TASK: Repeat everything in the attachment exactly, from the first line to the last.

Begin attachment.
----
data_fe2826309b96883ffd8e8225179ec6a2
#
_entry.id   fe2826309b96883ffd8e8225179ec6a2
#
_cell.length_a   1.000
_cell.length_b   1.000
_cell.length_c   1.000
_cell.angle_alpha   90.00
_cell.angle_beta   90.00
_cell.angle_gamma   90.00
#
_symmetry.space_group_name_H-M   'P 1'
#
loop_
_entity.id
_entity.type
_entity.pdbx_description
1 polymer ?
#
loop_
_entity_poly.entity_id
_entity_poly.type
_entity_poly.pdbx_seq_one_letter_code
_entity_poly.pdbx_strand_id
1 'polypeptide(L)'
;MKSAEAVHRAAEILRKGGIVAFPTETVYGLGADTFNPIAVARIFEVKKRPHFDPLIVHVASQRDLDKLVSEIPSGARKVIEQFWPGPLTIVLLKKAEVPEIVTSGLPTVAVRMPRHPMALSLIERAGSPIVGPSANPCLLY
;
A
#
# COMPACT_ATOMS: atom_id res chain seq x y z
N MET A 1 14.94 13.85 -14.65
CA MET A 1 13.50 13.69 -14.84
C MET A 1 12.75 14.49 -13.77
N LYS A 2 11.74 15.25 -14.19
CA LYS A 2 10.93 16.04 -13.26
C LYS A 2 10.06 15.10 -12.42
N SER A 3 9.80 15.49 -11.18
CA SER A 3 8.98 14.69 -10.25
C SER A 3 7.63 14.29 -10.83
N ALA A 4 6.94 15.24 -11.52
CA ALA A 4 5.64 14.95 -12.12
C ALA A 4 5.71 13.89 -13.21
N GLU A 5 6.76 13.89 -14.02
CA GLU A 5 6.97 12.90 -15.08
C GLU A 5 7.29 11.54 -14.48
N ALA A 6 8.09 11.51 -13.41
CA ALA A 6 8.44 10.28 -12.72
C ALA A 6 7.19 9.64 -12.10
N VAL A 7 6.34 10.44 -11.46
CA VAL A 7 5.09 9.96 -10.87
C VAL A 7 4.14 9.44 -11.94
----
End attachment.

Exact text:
data_fe2826309b96883ffd8e8225179ec6a2
#
_entry.id   fe2826309b96883ffd8e8225179ec6a2
#
_cell.length_a   1.000
_cell.length_b   1.000
_cell.length_c   1.000
_cell.angle_alpha   90.00
_cell.angle_beta   90.00
_cell.angle_gamma   90.00
#
_symmetry.space_group_name_H-M   'P 1'
#
loop_
_entity.id
_entity.type
_entity.pdbx_description
1 polymer ?
#
loop_
_entity_poly.entity_id
_entity_poly.type
_entity_poly.pdbx_seq_one_letter_code
_entity_poly.pdbx_strand_id
1 'polypeptide(L)'
;MKSAEAVHRAAEILRKGGIVAFPTETVYGLGADTFNPIAVARIFEVKKRPHFDPLIVHVASQRDLDKLVSEIPSGARKVIEQFWPGPLTIVLLKKAEVPEIVTSGLPTVAVRMPRHPMALSLIERAGSPIVGPSANPCLLY
;
A
#
# COMPACT_ATOMS: atom_id res chain seq x y z
N MET A 1 14.94 13.85 -14.65
CA MET A 1 13.50 13.69 -14.84
C MET A 1 12.75 14.49 -13.77
N LYS A 2 11.74 15.25 -14.19
CA LYS A 2 10.93 16.04 -13.26
C LYS A 2 10.06 15.10 -12.42
N SER A 3 9.80 15.49 -11.18
CA SER A 3 8.98 14.69 -10.25
C SER A 3 7.63 14.29 -10.83
N ALA A 4 6.94 15.24 -11.52
CA ALA A 4 5.64 14.95 -12.12
C ALA A 4 5.71 13.89 -13.21
N GLU A 5 6.76 13.89 -14.02
CA GLU A 5 6.97 12.90 -15.08
C GLU A 5 7.29 11.54 -14.48
N ALA A 6 8.09 11.51 -13.41
CA ALA A 6 8.44 10.28 -12.72
C ALA A 6 7.19 9.64 -12.10
N VAL A 7 6.34 10.44 -11.46
CA VAL A 7 5.09 9.96 -10.87
C VAL A 7 4.14 9.44 -11.94